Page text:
In a world where being entertained wherever you are, on the move or at your neighbourhood coffee shop, is not considered an unreasonable demand, a paradox exists. Video and audio content certainly isn’t getting any lighter, and high-definition is making a big dent in storage capacities across the world. And, even if almost all the latest smartphones and tablets feature expandable memory (excepting of course, the Apple family), you’d still fill things up pretty fast, and struggle with remembering which memory card has what on it, forget about the bother of carrying them around everywhere you go. Fortunately for us all, while content size is increasing, so is the speed and reach of mobile connectivity. Considering all this, the answer to your portable storage problems is exceedingly obvious – cloud storage.
To truly utilize the potentials of cloud storage however, some very efficient cloud-syncing is in order, apart from of course, good streaming between servers, computers, and your portable devices. Reports are in, that iTunes is on its way to becoming a cloud service, aiming to excel at wireless streaming and syncing of content between Apple’s servers, your computer and devices.
iTunes is the acknowledged (U.S.) market leader for audio content, and millions of users will be glad of when it shifts to the cloud, giving them the new ability to enjoy their content across a range of their devices, content that will not be limited (or at least as severely) to their device’s storage capacity, and accessible from anywhere.
You might be wondering by now that if we are talking about the cloud, how come there has been no mention of Google yet, the undisputed cloud service provider. Well, that’s because while Google does provide a wide variety of professional and personal cloud services, it still lacks any real offering from the entertainment sector, most especially music. YouTube, is the noticeable exception to this lack of Google entertainment content, but then again, that doesn’t allow you the same freedom of playlist generation as iTunes would, or, let you carry you DRM music around.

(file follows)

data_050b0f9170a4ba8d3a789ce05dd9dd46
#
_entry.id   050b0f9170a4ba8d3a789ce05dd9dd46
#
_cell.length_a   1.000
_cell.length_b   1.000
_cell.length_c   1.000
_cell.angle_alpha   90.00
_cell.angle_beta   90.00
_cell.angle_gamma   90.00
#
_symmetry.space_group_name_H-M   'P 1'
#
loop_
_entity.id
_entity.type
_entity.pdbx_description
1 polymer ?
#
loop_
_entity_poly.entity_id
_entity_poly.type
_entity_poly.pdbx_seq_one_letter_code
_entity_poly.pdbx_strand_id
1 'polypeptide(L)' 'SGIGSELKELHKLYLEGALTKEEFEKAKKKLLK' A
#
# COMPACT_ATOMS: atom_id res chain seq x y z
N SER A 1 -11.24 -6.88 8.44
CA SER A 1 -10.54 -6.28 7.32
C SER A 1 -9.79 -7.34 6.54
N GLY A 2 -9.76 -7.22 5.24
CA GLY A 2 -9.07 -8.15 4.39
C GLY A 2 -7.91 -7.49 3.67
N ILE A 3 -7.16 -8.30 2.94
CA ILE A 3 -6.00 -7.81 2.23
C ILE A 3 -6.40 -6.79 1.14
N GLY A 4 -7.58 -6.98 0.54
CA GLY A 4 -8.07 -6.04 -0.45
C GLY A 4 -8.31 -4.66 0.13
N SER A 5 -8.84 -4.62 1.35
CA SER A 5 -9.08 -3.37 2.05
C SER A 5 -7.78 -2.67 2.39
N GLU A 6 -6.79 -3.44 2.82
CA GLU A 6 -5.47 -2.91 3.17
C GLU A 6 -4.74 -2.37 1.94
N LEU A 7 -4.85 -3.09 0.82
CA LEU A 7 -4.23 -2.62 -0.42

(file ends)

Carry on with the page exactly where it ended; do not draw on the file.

However, Google is certainly not going to let the cloud entertainment space go that easily, and apart from Google TV, mentioned the launch of a music service (which might turn out to be called Google Music) for this American Fall, which will offer over the air downloads for Android platform, and remote access of the media.
Be that as it may, Apple will still manage to retain its massive iTunes userbase, simply because so many users have DRM content that’s tied to the platform, and they will be loathe to leave it all behind them if they migrate to a newer service. The iPhone/iPad will continue to be popular entertainment devices, becoming simply content viewers (and a phone too, in the case of the iPhone) in the Apple cloud ecosystem.
Of course, to leave it just at audio and video content would be rather short-sighted of Apple, when they have a whole world of content out their, in the form of applications for the iOS platform. Apple TV looks it will play a major part in the ecosystem, and will also almost definitely be on the common iOS platform. So, while the battle between iTunes and Google Music might have an obvious result, the real wild card out there is how applications can be leveraged on the cloud, and this is the space that Google has been flourishing in for some time now, with no-one else having the same level of cloud experience. Cross-browser applications, Chrome-specific applications, Android applications, Google has a whole range, cumulatively rivalling the variety of entertainment apps on the iOS platform, and on the productivity side, goes one large step ahead.
Just like Google’s, Apple’s syncing is going extend to more than just apps or audio/video content, but, also update your “calendar, notes, or contacts”. This service is already provided by Apple’s MobileMe, so the odds are, the new syncing will probably be a free version of the same…
The same reports that partially detail Apple’s cloud initiatives, say that the services (iTunes, Apple TV, and more) will be launched around the American Fall, which is the same time that Google Music and Google TV are expected. This is also around the same time that another phase of competition between Apple and Google will begin, mobile advertising, when iAds will battle AdSense for supremacy.